American Airlines Demands $10,000 Or 1 Million Miles To Renew Status: ConciergeKey Members In Shock

A month ago American Airlines rolled out status renewals for ConciergeKey members.

ConciergeKey is the status that American Airlines gives to its top spending customers and top corporate travel influencers. It’s the status that George Clooney had in Up In The Air. I had the status briefly and the best thing about it wasn’t:

  • top priority for upgrades
  • being met with golf carts and driven to American’s international business class lounges on domestic flights
  • being driven across the tarmac if you had an especially tight connection.

The best thing was getting confirmed on sold out flights when a flight is severely delayed or cancelled – American being willing to bump another passenger to get you where you’re going.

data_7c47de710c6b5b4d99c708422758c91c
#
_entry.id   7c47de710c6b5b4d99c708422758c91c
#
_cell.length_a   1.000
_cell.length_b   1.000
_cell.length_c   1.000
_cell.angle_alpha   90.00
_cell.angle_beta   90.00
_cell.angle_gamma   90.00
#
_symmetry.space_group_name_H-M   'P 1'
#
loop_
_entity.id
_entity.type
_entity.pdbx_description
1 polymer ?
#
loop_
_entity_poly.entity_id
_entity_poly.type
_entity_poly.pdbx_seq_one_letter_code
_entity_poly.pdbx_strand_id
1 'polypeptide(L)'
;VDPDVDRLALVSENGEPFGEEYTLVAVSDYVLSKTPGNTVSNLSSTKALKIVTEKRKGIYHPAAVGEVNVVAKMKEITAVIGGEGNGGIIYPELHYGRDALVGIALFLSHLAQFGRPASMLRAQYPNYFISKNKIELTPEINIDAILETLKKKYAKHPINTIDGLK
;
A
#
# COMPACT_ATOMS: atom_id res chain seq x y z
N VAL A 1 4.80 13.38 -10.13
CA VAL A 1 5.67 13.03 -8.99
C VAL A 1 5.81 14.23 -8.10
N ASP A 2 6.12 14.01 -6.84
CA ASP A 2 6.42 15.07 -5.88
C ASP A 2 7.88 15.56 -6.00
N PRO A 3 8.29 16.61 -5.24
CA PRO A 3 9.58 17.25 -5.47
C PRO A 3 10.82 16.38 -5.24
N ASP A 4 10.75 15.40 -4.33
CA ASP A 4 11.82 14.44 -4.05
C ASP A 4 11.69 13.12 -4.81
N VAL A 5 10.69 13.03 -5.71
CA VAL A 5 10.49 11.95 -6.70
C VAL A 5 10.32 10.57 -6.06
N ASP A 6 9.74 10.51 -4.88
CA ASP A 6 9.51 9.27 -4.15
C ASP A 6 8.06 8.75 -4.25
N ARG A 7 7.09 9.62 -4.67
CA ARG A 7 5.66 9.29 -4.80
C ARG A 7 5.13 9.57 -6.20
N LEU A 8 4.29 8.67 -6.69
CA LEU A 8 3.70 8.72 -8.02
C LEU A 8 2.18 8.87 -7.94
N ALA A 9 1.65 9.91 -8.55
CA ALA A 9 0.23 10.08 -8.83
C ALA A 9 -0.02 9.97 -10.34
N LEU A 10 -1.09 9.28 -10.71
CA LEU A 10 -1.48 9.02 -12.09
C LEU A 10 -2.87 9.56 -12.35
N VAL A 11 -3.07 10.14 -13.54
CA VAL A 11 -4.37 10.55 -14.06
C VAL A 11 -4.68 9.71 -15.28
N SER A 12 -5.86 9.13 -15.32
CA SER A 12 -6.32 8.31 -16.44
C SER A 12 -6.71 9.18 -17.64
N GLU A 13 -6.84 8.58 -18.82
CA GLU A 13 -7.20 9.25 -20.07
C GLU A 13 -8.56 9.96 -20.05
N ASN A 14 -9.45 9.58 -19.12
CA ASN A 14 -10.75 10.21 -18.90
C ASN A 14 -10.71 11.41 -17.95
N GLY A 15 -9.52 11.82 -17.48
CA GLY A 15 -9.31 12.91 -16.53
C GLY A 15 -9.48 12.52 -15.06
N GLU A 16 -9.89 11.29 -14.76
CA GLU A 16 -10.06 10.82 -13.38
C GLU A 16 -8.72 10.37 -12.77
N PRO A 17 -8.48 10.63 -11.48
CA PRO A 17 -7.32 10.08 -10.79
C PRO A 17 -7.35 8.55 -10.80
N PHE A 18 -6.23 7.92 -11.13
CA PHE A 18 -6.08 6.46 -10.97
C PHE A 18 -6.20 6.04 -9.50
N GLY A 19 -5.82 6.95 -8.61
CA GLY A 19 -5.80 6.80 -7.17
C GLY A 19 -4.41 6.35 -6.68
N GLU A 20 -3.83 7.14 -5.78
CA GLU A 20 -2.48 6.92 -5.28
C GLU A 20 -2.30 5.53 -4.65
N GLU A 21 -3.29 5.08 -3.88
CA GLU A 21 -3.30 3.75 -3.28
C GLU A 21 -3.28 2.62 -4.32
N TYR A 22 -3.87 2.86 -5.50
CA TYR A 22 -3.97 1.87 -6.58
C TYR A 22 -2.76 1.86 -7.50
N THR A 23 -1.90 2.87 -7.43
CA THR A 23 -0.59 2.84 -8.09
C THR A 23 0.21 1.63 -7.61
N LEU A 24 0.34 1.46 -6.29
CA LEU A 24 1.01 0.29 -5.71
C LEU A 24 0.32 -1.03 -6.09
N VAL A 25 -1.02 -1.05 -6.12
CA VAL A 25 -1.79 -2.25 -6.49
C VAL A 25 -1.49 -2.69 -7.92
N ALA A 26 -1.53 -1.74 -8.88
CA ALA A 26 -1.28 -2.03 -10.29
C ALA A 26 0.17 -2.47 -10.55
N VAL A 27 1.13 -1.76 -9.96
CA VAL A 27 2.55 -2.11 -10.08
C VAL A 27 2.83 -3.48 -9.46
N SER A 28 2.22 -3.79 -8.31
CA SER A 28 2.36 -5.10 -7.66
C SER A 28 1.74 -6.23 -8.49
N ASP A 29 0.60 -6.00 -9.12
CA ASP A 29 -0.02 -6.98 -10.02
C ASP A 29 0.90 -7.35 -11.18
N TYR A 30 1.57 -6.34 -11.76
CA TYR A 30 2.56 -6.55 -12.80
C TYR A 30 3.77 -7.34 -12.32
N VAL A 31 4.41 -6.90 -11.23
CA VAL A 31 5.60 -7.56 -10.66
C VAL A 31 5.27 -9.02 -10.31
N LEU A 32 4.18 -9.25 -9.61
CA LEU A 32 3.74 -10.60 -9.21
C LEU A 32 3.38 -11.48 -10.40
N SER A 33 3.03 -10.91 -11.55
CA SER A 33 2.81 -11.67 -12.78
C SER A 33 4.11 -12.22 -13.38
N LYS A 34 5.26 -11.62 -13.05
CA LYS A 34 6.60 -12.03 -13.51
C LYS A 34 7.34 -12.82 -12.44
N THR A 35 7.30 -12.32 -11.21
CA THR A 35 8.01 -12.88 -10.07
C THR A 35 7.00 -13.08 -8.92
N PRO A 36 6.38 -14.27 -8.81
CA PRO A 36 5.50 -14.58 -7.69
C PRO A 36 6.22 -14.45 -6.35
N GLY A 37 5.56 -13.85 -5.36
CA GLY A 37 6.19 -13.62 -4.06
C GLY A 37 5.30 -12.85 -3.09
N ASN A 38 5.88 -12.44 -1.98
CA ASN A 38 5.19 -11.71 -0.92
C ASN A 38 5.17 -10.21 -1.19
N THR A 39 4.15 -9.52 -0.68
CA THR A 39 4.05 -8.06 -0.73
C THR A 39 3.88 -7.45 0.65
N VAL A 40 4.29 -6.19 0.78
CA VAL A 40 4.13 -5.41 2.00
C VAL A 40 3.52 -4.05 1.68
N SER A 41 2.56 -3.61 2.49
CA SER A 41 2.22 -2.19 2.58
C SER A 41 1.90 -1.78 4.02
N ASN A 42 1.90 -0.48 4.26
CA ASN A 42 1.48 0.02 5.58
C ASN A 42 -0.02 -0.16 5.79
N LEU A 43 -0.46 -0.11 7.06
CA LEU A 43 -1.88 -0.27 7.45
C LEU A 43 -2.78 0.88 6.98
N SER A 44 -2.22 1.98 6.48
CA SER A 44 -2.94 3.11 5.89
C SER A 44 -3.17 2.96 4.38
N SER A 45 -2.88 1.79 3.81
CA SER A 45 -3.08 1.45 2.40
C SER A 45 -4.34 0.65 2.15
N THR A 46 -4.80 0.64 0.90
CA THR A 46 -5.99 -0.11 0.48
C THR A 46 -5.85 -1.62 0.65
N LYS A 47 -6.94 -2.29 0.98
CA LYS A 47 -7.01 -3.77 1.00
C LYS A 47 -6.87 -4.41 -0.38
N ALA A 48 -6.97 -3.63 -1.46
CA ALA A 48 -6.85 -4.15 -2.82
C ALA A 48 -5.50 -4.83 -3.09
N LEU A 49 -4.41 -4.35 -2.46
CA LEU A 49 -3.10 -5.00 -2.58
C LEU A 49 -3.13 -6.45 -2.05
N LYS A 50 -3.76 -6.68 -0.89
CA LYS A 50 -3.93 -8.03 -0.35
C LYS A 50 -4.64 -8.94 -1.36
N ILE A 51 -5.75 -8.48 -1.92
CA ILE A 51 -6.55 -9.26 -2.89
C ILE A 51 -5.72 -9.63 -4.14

Those who were on the bubble for ConciergeKey renewal got a one-month extension so that their status would last through the end of May, and were told they’d receive a special offer to keep the status. Now they are being contacted with those offers.

  • I assumed it would be a ‘challenge’ of earning a certain number of loyalty points in the next three months, similar to what American has done before with a targeted set of members.

  • But it turns out to be a straight “buy back” offer. American normally extends buy backs at the end of a status year for elites, and these are usually obscenely priced, but they generate tens of millions of dollars across the membership. Buying back Executive Platinum for instance might cost around $2,000 and members can generally spend miles if they prefer at around 1 cent apiece to cover the price.